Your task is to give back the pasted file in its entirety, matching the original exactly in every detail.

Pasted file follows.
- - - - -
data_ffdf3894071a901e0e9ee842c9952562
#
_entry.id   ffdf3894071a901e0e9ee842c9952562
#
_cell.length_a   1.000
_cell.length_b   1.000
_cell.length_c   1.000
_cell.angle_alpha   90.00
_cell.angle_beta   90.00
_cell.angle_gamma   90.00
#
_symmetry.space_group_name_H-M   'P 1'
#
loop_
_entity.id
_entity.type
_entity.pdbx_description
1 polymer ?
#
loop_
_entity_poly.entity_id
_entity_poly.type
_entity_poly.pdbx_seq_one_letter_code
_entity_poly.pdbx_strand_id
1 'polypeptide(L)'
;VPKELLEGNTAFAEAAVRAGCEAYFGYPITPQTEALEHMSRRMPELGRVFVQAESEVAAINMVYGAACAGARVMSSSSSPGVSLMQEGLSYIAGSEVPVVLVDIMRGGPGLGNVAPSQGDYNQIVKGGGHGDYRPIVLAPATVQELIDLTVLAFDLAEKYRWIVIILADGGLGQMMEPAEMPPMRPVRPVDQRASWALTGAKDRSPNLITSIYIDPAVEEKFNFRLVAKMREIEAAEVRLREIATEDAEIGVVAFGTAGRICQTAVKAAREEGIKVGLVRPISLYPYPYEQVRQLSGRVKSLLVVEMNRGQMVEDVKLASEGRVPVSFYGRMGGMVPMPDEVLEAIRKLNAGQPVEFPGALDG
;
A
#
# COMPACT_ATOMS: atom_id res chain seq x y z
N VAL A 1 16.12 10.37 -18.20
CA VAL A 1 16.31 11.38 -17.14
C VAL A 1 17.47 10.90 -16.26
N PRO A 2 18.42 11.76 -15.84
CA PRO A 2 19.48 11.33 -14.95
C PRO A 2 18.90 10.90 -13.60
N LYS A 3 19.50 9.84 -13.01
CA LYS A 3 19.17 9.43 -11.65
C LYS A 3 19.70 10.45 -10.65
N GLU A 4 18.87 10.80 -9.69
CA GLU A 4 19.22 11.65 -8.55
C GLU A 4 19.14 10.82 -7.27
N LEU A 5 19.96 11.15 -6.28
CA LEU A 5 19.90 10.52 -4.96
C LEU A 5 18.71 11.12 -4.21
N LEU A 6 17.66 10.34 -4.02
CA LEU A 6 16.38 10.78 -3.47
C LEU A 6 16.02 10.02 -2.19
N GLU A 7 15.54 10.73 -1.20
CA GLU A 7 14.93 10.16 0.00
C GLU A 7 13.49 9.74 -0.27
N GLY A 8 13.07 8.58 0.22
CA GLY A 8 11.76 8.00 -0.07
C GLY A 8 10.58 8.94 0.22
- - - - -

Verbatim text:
data_ffdf3894071a901e0e9ee842c9952562
#
_entry.id   ffdf3894071a901e0e9ee842c9952562
#
_cell.length_a   1.000
_cell.length_b   1.000
_cell.length_c   1.000
_cell.angle_alpha   90.00
_cell.angle_beta   90.00
_cell.angle_gamma   90.00
#
_symmetry.space_group_name_H-M   'P 1'
#
loop_
_entity.id
_entity.type
_entity.pdbx_description
1 polymer ?
#
loop_
_entity_poly.entity_id
_entity_poly.type
_entity_poly.pdbx_seq_one_letter_code
_entity_poly.pdbx_strand_id
1 'polypeptide(L)'
;VPKELLEGNTAFAEAAVRAGCEAYFGYPITPQTEALEHMSRRMPELGRVFVQAESEVAAINMVYGAACAGARVMSSSSSPGVSLMQEGLSYIAGSEVPVVLVDIMRGGPGLGNVAPSQGDYNQIVKGGGHGDYRPIVLAPATVQELIDLTVLAFDLAEKYRWIVIILADGGLGQMMEPAEMPPMRPVRPVDQRASWALTGAKDRSPNLITSIYIDPAVEEKFNFRLVAKMREIEAAEVRLREIATEDAEIGVVAFGTAGRICQTAVKAAREEGIKVGLVRPISLYPYPYEQVRQLSGRVKSLLVVEMNRGQMVEDVKLASEGRVPVSFYGRMGGMVPMPDEVLEAIRKLNAGQPVEFPGALDG
;
A
#
# COMPACT_ATOMS: atom_id res chain seq x y z
N VAL A 1 16.12 10.37 -18.20
CA VAL A 1 16.31 11.38 -17.14
C VAL A 1 17.47 10.90 -16.26
N PRO A 2 18.42 11.76 -15.84
CA PRO A 2 19.48 11.33 -14.95
C PRO A 2 18.90 10.90 -13.60
N LYS A 3 19.50 9.84 -13.01
CA LYS A 3 19.17 9.43 -11.65
C LYS A 3 19.70 10.45 -10.65
N GLU A 4 18.87 10.80 -9.69
CA GLU A 4 19.22 11.65 -8.55
C GLU A 4 19.14 10.82 -7.27
N LEU A 5 19.96 11.15 -6.28
CA LEU A 5 19.90 10.52 -4.96
C LEU A 5 18.71 11.12 -4.21
N LEU A 6 17.66 10.34 -4.02
CA LEU A 6 16.38 10.78 -3.47
C LEU A 6 16.02 10.02 -2.19
N GLU A 7 15.54 10.73 -1.20
CA GLU A 7 14.93 10.16 0.00
C GLU A 7 13.49 9.74 -0.27
N GLY A 8 13.07 8.58 0.22
CA GLY A 8 11.76 8.00 -0.07
C GLY A 8 10.58 8.94 0.22